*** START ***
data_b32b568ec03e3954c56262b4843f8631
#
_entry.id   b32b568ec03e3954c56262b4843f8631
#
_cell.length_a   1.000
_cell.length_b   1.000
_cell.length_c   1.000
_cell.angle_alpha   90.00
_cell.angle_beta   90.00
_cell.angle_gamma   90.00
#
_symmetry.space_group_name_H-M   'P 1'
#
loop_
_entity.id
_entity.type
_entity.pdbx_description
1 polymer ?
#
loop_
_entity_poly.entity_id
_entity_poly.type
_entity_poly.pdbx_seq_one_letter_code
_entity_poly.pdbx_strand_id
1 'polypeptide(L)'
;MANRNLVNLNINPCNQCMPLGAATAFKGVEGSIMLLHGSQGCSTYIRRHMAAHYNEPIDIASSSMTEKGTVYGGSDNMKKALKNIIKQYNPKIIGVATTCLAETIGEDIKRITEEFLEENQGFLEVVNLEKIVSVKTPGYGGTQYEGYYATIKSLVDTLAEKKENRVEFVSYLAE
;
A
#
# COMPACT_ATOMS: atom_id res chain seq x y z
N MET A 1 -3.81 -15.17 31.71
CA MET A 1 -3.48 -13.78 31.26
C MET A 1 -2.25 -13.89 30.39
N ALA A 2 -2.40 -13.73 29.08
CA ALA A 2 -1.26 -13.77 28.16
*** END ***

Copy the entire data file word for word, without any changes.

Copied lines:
data_b32b568ec03e3954c56262b4843f8631
#
_entry.id   b32b568ec03e3954c56262b4843f8631
#
_cell.length_a   1.000
_cell.length_b   1.000
_cell.length_c   1.000
_cell.angle_alpha   90.00
_cell.angle_beta   90.00
_cell.angle_gamma   90.00
#
_symmetry.space_group_name_H-M   'P 1'
#
loop_
_entity.id
_entity.type
_entity.pdbx_description
1 polymer ?
#
loop_
_entity_poly.entity_id
_entity_poly.type
_entity_poly.pdbx_seq_one_letter_code
_entity_poly.pdbx_strand_id
1 'polypeptide(L)'
;MANRNLVNLNINPCNQCMPLGAATAFKGVEGSIMLLHGSQGCSTYIRRHMAAHYNEPIDIASSSMTEKGTVYGGSDNMKKALKNIIKQYNPKIIGVATTCLAETIGEDIKRITEEFLEENQGFLEVVNLEKIVSVKTPGYGGTQYEGYYATIKSLVDTLAEKKENRVEFVSYLAE
;
A
#
# COMPACT_ATOMS: atom_id res chain seq x y z
N MET A 1 -3.81 -15.17 31.71
CA MET A 1 -3.48 -13.78 31.26
C MET A 1 -2.25 -13.89 30.39
N ALA A 2 -2.40 -13.73 29.08
CA ALA A 2 -1.26 -13.77 28.16